That’s Not Healthy

I came across a cooking magazine a couple of weeks ago that I’d never seen before. Healthy Cooking Magazine has a tagline of “simple solutions, healthy alternatives”. I don’t buy a lot of cooking magazines, to be truthful, and grabbed this one only because it was on a shelf next to Eating Well and I was at a friend’s shop and wanted to be a good customer.

It sat around for a few weeks after I brought it home – I’ve been crazy busy the last little while and never really had time to sit down with it. On the weekend I started flipping through the pages as I was eating lunch and noticed something rather peculiar.

Now, maybe it’s just because I’ve been thinking about ethical policies lately; I’ve been drafting up guidelines for writers at TasteTO, as well as the framework for an info package for advertisers. But what I noticed about Healthy Cooking was that the majority of ads within the magazine were for products created by the writers themselves.

Here’s an ad for someone named Holly Clegg and her cookbooks, and oh, look, Holly Clegg writes for the publication. Next page, an ad for a selection of books by Jyl Steinback, who claims to be America’s Healthiest Mom, and sure enough, there’s Jyl Steinback in the masthead. And just in case you’d like to counter with the argument that it’s perfectly reasonable for these writers to advertise their products in the magazine they write for, because, after all, it’s all about cooking… you should note that one of the contributors is a soap star named Andrea Evans who appears on some show called Passions. Guess what the ad is for on the inside back cover? C’mon, have a guess. That’s right – Passions, weekdays on NBC.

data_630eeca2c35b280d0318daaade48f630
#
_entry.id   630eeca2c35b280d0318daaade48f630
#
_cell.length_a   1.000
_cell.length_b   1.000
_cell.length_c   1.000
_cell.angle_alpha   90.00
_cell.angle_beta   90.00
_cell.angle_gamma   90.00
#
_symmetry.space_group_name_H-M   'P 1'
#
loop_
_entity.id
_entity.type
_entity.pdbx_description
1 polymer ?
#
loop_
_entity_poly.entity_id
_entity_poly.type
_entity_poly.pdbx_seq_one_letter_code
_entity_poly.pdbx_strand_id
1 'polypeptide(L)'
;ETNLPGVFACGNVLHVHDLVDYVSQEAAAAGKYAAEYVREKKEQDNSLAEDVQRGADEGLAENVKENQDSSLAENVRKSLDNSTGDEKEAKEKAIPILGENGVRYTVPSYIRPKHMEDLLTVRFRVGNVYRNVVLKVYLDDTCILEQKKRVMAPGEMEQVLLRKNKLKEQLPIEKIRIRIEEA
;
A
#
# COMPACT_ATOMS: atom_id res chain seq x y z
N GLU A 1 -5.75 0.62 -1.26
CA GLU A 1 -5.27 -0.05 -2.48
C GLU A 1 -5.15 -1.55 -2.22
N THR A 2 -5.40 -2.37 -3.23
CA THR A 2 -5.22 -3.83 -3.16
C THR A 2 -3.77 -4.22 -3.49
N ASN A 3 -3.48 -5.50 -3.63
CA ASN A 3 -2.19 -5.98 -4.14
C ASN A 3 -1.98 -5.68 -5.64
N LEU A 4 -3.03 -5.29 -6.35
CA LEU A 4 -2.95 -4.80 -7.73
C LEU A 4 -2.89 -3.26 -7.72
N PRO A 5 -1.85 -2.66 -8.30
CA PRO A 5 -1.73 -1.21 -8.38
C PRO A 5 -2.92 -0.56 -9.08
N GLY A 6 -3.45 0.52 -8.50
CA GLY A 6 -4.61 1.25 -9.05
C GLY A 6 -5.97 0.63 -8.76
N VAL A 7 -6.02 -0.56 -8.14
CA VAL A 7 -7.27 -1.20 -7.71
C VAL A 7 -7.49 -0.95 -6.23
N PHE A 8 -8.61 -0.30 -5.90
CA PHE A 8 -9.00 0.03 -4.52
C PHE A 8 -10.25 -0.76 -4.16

Even creepier is the book review section, where one of the books reviewed is by our friend the contributor, Holly Clegg. Yes, there’s also a review of a Donna Hay book, and no, Donna Hay doesn’t appear to write for healthy cooking, but still – that just looks dodgy beyond belief.

I can’t tell if this is just a really incestuous group of friends who all got together to start a magazine as a form of self-promotion, or if maybe they just can’t find any other writers willing to work with them. But it seems really unprofessional and reeks vaguely of the payola scams many indie magazines run where they offer to run a feature on someone if that person/company buys an ad in the same issue (this happened to us when Greg and I were running Piehead Records). It’s not exactly the same thing, but ads for all the contributors’ individual enterprises reeks vaguely of the early zine days when we ran ads for free for the bands we were covering or from other zinesters who happened to be contributing.

The magazine I bought was the first of volume 11, so theoretically, they’ve been around for eleven years. They haven’t managed to break through to any kind of mainstream distribution, as far as I can tell.

As for the actual recipes, they don’t seem particularly healthy, although I stopped looking carefully after the fourth one I found that called for pre-packaged ingredients such as cake mix or low-fat biscuit mix. Neither the business model or the recipes seem particularly healthy to me.